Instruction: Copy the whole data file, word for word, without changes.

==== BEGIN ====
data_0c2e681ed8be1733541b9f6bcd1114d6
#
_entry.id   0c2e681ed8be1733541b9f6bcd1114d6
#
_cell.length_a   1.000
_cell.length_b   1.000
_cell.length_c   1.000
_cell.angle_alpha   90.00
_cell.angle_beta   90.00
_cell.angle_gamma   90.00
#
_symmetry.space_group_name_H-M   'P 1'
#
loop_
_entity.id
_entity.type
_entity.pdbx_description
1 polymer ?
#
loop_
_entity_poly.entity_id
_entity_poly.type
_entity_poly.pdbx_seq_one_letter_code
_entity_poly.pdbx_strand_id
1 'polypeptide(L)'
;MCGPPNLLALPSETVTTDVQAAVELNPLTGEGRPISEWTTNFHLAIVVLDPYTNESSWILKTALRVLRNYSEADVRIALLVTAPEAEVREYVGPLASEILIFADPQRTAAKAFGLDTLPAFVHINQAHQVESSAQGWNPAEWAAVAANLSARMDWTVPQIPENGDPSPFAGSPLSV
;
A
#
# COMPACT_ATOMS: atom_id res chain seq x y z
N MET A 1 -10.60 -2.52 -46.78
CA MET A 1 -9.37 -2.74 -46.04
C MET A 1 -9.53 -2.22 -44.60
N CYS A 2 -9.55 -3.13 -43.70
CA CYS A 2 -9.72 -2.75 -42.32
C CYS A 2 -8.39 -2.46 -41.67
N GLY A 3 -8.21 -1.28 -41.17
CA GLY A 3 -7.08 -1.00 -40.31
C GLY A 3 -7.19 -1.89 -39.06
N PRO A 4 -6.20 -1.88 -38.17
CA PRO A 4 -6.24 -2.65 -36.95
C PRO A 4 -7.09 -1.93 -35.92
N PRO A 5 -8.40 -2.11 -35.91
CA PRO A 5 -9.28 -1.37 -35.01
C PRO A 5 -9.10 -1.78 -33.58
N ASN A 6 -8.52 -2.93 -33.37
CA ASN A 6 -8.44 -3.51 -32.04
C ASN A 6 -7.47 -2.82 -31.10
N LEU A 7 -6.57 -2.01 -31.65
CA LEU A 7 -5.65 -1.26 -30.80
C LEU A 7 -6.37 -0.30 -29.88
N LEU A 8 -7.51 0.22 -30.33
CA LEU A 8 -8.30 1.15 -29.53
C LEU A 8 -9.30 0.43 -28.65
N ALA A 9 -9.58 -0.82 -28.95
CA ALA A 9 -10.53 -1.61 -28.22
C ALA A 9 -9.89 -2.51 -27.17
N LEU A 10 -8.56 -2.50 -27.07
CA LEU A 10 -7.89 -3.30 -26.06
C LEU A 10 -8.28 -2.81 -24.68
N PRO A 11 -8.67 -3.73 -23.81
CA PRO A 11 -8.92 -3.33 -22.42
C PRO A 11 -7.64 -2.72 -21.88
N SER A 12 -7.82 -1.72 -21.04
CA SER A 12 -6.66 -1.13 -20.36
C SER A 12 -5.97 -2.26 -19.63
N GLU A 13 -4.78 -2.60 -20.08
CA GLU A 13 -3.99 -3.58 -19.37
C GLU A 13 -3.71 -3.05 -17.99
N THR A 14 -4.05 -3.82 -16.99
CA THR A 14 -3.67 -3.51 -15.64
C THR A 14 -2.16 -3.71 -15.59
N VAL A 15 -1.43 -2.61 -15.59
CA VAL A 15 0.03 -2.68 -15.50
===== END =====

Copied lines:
data_0c2e681ed8be1733541b9f6bcd1114d6
#
_entry.id   0c2e681ed8be1733541b9f6bcd1114d6
#
_cell.length_a   1.000
_cell.length_b   1.000
_cell.length_c   1.000
_cell.angle_alpha   90.00
_cell.angle_beta   90.00
_cell.angle_gamma   90.00
#
_symmetry.space_group_name_H-M   'P 1'
#
loop_
_entity.id
_entity.type
_entity.pdbx_description
1 polymer ?
#
loop_
_entity_poly.entity_id
_entity_poly.type
_entity_poly.pdbx_seq_one_letter_code
_entity_poly.pdbx_strand_id
1 'polypeptide(L)'
;MCGPPNLLALPSETVTTDVQAAVELNPLTGEGRPISEWTTNFHLAIVVLDPYTNESSWILKTALRVLRNYSEADVRIALLVTAPEAEVREYVGPLASEILIFADPQRTAAKAFGLDTLPAFVHINQAHQVESSAQGWNPAEWAAVAANLSARMDWTVPQIPENGDPSPFAGSPLSV
;
A
#
# COMPACT_ATOMS: atom_id res chain seq x y z
N MET A 1 -10.60 -2.52 -46.78
CA MET A 1 -9.37 -2.74 -46.04
C MET A 1 -9.53 -2.22 -44.60
N CYS A 2 -9.55 -3.13 -43.70
CA CYS A 2 -9.72 -2.75 -42.32
C CYS A 2 -8.39 -2.46 -41.67
N GLY A 3 -8.21 -1.28 -41.17
CA GLY A 3 -7.08 -1.00 -40.31
C GLY A 3 -7.19 -1.89 -39.06
N PRO A 4 -6.20 -1.88 -38.17
CA PRO A 4 -6.24 -2.65 -36.95
C PRO A 4 -7.09 -1.93 -35.92
N PRO A 5 -8.40 -2.11 -35.91
CA PRO A 5 -9.28 -1.37 -35.01
C PRO A 5 -9.10 -1.78 -33.58
N ASN A 6 -8.52 -2.93 -33.37
CA ASN A 6 -8.44 -3.51 -32.04
C ASN A 6 -7.47 -2.82 -31.10
N LEU A 7 -6.57 -2.01 -31.65
CA LEU A 7 -5.65 -1.26 -30.80
C LEU A 7 -6.37 -0.30 -29.88
N LEU A 8 -7.51 0.22 -30.33
CA LEU A 8 -8.30 1.15 -29.53
C LEU A 8 -9.30 0.43 -28.65
N ALA A 9 -9.58 -0.82 -28.95
CA ALA A 9 -10.53 -1.61 -28.22
C ALA A 9 -9.89 -2.51 -27.17
N LEU A 10 -8.56 -2.50 -27.07
CA LEU A 10 -7.89 -3.30 -26.06
C LEU A 10 -8.28 -2.81 -24.68
N PRO A 11 -8.67 -3.73 -23.81
CA PRO A 11 -8.92 -3.33 -22.42
C PRO A 11 -7.64 -2.72 -21.88
N SER A 12 -7.82 -1.72 -21.04
CA SER A 12 -6.66 -1.13 -20.36
C SER A 12 -5.97 -2.26 -19.63
N GLU A 13 -4.78 -2.60 -20.08
CA GLU A 13 -3.99 -3.58 -19.37
C GLU A 13 -3.71 -3.05 -17.99
N THR A 14 -4.05 -3.82 -16.99
CA THR A 14 -3.67 -3.51 -15.64
C THR A 14 -2.16 -3.71 -15.59
N VAL A 15 -1.43 -2.61 -15.59
CA VAL A 15 0.03 -2.68 -15.50